Conference Presentation: Streaming Film and TV Services and Independent Film at FlowTV Roundtables

Earlier this year, I presented a paper about digital television portals and independent media producers at the regional Big 10 Mini Conference. After receiving some useful feedback from the mini-conference, I re-worked some of the paper and will be discussing at the national FlowTV Roundtables in Austin, TX September 27-29. “The Growing Intersection of the Indie Film Business, Streaming Services, and Television” roundtable will feature brief presentations and a discussion between myself, Kimberly Owczarski, Graig Uhlin, and Katherine Marpe. You can read more about the discussion here.

The conference website will soon feature my full position paper abstract, but here is a general abstract on my position for the roundtable:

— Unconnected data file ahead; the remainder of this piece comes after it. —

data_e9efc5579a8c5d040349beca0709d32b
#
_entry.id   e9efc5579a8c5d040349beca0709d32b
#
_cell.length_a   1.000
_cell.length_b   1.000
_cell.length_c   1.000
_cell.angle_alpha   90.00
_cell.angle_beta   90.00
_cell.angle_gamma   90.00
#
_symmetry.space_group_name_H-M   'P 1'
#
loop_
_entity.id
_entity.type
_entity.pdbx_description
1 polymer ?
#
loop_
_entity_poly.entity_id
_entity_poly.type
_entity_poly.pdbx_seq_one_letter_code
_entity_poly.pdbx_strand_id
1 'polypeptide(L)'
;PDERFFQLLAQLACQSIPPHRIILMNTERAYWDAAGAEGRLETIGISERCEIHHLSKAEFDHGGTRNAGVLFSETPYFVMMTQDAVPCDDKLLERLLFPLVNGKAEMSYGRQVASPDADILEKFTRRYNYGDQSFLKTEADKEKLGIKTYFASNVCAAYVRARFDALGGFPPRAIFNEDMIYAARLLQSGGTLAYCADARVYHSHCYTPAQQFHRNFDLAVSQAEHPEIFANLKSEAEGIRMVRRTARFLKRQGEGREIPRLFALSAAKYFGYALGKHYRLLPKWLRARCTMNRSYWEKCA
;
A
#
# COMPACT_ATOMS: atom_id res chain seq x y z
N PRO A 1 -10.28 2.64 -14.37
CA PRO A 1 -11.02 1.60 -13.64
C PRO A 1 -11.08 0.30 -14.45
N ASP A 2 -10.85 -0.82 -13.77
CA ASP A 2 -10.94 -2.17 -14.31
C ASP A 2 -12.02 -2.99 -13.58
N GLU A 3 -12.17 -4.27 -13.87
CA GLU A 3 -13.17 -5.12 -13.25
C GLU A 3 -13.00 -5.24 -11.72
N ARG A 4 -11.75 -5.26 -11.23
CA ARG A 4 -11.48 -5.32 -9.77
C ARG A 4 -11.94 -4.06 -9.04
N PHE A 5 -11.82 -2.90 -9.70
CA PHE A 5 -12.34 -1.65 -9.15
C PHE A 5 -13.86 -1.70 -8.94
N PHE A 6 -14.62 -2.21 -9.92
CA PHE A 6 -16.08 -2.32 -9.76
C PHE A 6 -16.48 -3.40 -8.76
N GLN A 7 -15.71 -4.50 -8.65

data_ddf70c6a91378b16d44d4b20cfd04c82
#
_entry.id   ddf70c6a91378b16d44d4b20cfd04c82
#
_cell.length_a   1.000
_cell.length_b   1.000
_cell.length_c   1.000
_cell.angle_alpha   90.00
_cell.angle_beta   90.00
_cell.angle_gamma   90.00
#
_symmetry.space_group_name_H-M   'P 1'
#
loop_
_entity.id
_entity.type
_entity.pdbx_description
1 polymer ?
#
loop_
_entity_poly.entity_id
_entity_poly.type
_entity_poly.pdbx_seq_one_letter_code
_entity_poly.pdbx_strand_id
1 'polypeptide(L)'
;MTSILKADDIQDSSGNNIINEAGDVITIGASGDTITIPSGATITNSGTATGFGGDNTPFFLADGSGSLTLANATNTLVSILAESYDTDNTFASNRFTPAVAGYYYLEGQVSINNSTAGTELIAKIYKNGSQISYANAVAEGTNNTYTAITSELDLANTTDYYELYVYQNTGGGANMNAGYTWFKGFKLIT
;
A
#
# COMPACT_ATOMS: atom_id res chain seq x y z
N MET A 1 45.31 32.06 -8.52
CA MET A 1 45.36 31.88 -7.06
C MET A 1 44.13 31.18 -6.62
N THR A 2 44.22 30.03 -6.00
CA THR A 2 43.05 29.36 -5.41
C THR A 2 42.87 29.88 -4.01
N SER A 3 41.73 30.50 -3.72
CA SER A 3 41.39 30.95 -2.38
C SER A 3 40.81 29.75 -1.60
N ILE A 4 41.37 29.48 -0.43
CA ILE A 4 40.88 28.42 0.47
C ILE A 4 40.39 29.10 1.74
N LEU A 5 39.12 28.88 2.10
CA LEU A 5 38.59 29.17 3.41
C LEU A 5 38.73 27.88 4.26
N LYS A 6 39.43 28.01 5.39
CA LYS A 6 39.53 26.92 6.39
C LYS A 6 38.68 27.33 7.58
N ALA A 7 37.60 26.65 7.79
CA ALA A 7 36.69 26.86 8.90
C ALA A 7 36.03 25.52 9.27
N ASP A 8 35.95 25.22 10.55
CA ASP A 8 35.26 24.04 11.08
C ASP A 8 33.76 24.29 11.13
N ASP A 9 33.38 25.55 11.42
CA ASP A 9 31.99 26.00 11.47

Due to the complex nature of funding films and television shows, digital film and television portals like Netflix and Amazon have found that funding and licensing independent media productions provides a simple way to bolster their global library with “original” programming. While the acquisition and licensing of content globally expands the potential reach of many types of media content, portals especially aid independent producers in reaching a transnational audience. Independent media producers have long found difficulty in distributing their content nationally, let alone internationally. Through the funding, production, and distribution of independent films and television shows, portals bolster the potential reach of independent producers globally, a form of symbolic capital. Simultaneously, the commodification of independent productions takes some programming rights away from producers, making portals the main entity profiting from the productions. This Marxian movement separates producers from the products of their labor through portals’ profit on their products.

While the majority of my position broadly discusses changes occurring in the relationship between media companies and independent producers, I specifically focus on Netflix continuing (but offering plurality of choices) traditional relationships with indie producers and Prime Video Direct offering a new form of relationship.